Shohei Ohtani focused on offseason, even as Angels negotiate contract extension | Business
SEATTLE – Shohei Ohtani hasn’t given much thought to his historic season.
Between his 23 pitching starts, his near-daily role as the Angels’ designated hitter, and the meticulous inter-game routine that allowed him to handle both over a full MLB season, he didn’t have time.
But, on the eve of the offseason, the two-way star had already started making plans for the winter.
He will spend a few weeks in Anaheim, then return home to Japan. He wants to increase his off-season training workload, hoping to get even stronger next season.
And, if the Angels approach him to negotiate a possible contract extension, Ohtani said he would be open to that as well.
“They are, of course, the organization that has supported me the most over the past four years,” Ohtani said in Japanese ahead of the Angels’ season finale Sunday against the Seattle Mariners.
“I think I would speak to them, of course, with a feeling of openness. It doesn’t matter if that leads to anything, I individually want to have a strong offseason to make sure we can win next year.
Ohtani’s future with the Angels has become one of the biggest stories of the team’s regular season ending, following comments he made last week that seemed to potentially call into question s ‘he would like to stay with the club for the long haul – especially if they fail to become playoff contenders before he’s supposed to reach free agency after the 2023 campaign.
Manager Joe Maddon and GM Perry Minasian both played down the situation, insisting that Ohtani was simply echoing the frustrations shared throughout the club in the midst of the Angels’ sixth consecutive losing season and seventh in a row. missing the playoffs.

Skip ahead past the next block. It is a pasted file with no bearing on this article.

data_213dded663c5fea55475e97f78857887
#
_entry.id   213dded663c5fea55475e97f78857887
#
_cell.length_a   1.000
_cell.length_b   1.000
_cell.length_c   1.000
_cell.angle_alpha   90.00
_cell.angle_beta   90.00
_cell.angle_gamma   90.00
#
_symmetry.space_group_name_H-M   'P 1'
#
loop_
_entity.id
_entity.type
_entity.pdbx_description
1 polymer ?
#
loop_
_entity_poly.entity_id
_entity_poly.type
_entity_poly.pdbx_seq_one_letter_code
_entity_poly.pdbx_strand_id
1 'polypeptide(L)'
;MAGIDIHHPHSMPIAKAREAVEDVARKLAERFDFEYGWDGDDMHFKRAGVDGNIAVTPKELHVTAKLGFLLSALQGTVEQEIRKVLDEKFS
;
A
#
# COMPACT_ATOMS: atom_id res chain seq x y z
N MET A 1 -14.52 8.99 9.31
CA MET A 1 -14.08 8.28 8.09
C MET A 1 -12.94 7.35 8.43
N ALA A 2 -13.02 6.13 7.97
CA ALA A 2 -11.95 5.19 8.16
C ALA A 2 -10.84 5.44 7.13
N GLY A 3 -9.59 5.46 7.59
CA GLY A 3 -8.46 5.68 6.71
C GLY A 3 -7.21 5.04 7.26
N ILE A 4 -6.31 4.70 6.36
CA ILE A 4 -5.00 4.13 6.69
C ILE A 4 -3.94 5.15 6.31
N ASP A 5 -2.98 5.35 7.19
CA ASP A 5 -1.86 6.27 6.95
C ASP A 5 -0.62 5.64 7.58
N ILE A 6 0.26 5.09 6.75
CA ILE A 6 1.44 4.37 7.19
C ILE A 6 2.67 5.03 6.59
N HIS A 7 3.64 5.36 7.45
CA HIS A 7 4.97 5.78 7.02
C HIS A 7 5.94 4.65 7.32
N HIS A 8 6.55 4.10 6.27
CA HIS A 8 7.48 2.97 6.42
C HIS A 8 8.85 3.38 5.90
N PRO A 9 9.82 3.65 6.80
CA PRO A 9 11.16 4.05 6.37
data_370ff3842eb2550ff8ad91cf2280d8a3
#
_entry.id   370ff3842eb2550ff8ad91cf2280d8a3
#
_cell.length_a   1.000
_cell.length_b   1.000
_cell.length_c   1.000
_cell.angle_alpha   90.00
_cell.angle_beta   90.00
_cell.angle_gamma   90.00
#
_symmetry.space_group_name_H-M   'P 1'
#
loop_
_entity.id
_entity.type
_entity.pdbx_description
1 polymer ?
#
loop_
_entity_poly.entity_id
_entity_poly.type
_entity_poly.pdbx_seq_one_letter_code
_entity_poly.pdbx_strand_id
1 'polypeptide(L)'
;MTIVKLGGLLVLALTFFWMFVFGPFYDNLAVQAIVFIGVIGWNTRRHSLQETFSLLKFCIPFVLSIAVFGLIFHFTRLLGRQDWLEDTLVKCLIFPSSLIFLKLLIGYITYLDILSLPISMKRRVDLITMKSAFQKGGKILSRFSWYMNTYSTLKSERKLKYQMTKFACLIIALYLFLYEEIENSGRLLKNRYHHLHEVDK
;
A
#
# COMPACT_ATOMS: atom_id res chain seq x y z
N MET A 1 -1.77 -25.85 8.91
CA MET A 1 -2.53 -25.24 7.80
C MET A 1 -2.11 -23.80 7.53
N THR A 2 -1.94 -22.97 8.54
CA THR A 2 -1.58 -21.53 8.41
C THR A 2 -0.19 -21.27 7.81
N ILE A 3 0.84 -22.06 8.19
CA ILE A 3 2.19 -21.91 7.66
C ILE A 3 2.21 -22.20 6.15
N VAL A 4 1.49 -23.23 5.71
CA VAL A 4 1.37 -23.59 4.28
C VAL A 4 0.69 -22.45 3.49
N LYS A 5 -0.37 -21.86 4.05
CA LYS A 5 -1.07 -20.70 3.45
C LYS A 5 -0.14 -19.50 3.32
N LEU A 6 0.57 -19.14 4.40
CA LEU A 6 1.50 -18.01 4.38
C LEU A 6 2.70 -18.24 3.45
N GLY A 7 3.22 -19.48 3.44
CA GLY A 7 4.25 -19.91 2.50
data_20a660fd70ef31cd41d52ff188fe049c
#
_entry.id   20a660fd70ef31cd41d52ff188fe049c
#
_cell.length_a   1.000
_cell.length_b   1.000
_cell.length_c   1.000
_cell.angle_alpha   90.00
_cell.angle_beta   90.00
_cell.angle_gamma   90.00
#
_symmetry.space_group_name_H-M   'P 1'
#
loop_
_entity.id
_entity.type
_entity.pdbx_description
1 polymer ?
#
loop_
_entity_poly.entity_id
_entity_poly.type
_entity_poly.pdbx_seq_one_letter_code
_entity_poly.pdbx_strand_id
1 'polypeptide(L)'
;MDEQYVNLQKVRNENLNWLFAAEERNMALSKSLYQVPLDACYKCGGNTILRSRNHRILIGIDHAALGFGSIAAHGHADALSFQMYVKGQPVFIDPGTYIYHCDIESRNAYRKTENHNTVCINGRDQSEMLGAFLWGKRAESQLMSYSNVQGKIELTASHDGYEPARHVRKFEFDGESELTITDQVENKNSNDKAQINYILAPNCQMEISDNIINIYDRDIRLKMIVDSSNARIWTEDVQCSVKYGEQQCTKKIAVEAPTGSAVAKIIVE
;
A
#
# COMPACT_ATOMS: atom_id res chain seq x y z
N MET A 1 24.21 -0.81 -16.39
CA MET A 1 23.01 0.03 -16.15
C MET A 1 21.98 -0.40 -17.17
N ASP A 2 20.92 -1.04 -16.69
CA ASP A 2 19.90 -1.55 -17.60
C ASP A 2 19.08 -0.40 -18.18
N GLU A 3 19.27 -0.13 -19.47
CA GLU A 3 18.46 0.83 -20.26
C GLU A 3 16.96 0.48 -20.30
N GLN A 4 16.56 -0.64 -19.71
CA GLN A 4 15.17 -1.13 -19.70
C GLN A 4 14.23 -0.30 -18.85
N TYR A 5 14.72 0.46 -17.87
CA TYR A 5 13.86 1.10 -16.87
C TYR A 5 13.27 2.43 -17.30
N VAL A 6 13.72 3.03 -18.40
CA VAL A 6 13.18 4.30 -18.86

The likelihood of Ohtani, 27, and the team agreeing to a long-term extension this winter remains uncertain.
The unprecedented nature of Ohtani’s season – in which he had 45 home runs and 99 RBIs in addition to posting a 3.18 ERA and 156 strikeouts, making him the overwhelming favorite to win the American League MVP title – would make any negotiation complicated, with no real precedent to follow when it comes to the value of his two-way skill set.
Another unknown: How much Ohtani will be able to replicate his production of 2021, in which he has avoided any stint on the injured list and has appeared in 158 of the team’s 162 games.
In his last regular-season video conference with reporters on Sunday, Ohtani instead focused most of his responses on his personal goals for the offseason.
He believes he still has room to improve for next season, especially on the mound – where he has pitched over 130 innings this season after making just two starts in the previous two years, marked by wounds.
Although he said he had not battled fatigue this year, he added that he wanted to increase his weightlifting routine to keep building his strength during the offseason as well. This will be the second winter in a row that he won’t be limited by persistent injuries or rehabilitation after surgery.
And he reiterated that, whatever his long-term future, he hopes he can help the Angels regain their relevance as early as next season.
Times writer Dylan Hernández contributed to this report.
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